Ng Kwung Nam, the 57-year-old kung fu master, walked into the world of Choy Lee Fut because of 10 dollars.
That was in 1970, just after Ng was accepted by a Choy Lee Fut master as an apprentice. A police officer dropped by at his master’s place for dinner one day, and asked kids at the training ground to perform. Though not that skilled yet, Ng joined the group and practiced some moves he learnt in the morning. He ended up getting a red pocket with 10 dollars from the officer, which meant a lot for a kid in those days.
“The whole village was amazed!” Ng says and laughs.
From then on, he has spent more than 40 years performing Choy Lee Fut, and becomes a living witness of all the ups and downs in his master’s life. After government took back the training ground that his master rented, they moved to the rooftop of a tea house. Then Wing Hing Building near Sai Wan market, and then its rooftop again. Their long journey of moving to another training place finally ended as the master could not afford one anymore.
Among 20 fellow apprentices with whom Ng was trained, he is the only one still making Chinese medicine, performing Choy Lee Fut, and teaching dragon and lion dance.
Ng remembers how amazed he was when he went back to Xinhui city, the birthplace of Choy Lee Fut, to participate a contest in 2016.
Hundreds of children at martial arts school rushed into the playground, training and performing in white garments, with their masters standing on the stage to supervise. “In Hong Kong you can’t even find a hundred people to eat together. Not to say learning martial arts!”
Ng was never that lucky as a master. Starting to teach as his master’s assistant at the age of 17, he has only taken about 20 apprentices in the past 40 years, to whom he passed on not only Choy Lee Fut but also dragon and lion dance and sword playing.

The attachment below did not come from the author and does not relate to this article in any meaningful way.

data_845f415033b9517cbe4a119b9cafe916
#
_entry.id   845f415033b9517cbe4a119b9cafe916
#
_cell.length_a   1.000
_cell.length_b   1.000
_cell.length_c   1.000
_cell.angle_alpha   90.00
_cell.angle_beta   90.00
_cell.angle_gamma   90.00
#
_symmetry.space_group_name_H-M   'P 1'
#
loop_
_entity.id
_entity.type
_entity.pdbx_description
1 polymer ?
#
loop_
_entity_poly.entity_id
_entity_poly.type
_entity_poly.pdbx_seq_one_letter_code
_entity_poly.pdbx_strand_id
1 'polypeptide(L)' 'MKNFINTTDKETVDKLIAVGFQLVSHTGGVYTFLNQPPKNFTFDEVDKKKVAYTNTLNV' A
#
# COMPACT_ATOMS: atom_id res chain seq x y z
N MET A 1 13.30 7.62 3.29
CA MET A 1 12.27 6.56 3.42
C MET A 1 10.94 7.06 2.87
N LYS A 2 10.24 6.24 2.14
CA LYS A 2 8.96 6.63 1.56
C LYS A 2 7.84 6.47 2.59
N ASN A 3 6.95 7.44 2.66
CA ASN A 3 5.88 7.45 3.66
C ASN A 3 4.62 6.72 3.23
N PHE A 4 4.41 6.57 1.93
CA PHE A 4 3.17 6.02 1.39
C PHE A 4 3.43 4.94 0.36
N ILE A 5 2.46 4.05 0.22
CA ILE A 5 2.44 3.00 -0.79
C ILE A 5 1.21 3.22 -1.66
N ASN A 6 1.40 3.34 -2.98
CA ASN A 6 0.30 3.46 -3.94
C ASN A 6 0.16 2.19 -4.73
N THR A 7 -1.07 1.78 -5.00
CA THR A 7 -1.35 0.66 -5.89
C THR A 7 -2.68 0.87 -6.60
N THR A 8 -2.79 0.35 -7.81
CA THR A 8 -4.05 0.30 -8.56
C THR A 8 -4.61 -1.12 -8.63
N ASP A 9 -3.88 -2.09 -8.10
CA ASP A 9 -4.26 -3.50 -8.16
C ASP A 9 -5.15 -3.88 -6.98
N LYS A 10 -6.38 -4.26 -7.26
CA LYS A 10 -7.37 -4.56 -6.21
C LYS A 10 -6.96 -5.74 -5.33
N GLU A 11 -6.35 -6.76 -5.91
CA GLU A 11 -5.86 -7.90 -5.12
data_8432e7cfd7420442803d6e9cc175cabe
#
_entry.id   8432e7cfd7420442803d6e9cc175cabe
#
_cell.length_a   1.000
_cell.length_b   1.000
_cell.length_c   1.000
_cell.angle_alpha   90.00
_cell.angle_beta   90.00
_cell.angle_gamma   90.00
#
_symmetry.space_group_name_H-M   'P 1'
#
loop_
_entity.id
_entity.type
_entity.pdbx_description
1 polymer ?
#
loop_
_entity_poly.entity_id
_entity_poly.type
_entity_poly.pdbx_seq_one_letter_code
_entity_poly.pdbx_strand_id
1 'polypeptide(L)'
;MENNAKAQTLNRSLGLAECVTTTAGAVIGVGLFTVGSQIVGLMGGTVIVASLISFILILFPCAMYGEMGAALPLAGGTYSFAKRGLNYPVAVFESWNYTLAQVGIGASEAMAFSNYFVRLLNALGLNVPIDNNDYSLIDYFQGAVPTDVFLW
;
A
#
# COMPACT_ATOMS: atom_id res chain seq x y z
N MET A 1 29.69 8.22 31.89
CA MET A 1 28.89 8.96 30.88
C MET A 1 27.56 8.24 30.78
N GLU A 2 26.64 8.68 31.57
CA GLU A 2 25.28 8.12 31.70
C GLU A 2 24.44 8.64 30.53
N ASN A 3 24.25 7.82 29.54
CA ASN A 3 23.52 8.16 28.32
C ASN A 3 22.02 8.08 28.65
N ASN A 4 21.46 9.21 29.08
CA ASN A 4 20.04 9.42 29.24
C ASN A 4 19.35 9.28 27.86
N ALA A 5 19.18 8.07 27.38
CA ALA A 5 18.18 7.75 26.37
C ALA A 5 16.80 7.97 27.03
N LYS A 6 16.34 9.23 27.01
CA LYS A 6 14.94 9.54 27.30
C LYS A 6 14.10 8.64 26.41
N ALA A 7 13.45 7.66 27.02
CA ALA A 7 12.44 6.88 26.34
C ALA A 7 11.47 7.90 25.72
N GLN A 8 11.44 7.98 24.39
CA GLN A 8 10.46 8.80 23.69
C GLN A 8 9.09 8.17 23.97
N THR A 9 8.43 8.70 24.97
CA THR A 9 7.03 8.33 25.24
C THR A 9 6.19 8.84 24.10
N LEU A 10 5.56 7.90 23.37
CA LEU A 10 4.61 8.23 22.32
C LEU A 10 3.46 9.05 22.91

Several generations before, it is a tradition for kung fu masters to hide their best and most unique moves from apprentices, but all Ng does now is the opposite – to pass on Choy Lee Fut culture as intact as possible. He gives away all the once secret diagram books, though they are not useful anymore because “anyone can record your moves by a cell phone.”
“I get a sense of satisfaction every time a protege finishes training. Great apprentice means great master, it’s the same,” Ng says.
Time has changed, and so as traditions and ideas from the past.
“We were like frogs in the well, listening to everything told by our masters and knowing nothing about world outside.” When Ng was a kid, training was the most exciting part in everyday life, while his apprentices are faced much more distractions. “Kids now have phones and TV; you can’t expect them to stay focused like we used to be.”
There are, however, traditions from the past that Ng is unwilling to change.
In Hong Kong, very few masters can earn a living simply by teaching and performing kung fu. Ng was a car driver before retirement, after which he opened a traditional medicine clinic in Sai Wan.
Likewise, his master also worked as a full-time doctor at Queen Mary Hospital before he retired and started a martial arts centre, spending all his savings on rent of training place.
But as kung fu becomes a globally renowned icon of Chinese culture, some from this profession find a much easier way to make money – to mass produce kung fu diagram books, and to organize crash courses that take only several hours for an outsider to learn all the moves.
Ng thinks the idea of commercializing kung fu is simply “wrong”, because it breaks traditional master-apprentice relationship, in which very rare does an apprentice switch his master.
“What they do is basically selling traditional culture,” Ng says, shaking his head. “You can say that I’m conservative or stubborn, but I don’t want to go that far.”
“Choi Li Fut is not a tool for survival for me.” And hopefully, this is a tradition that time will not change.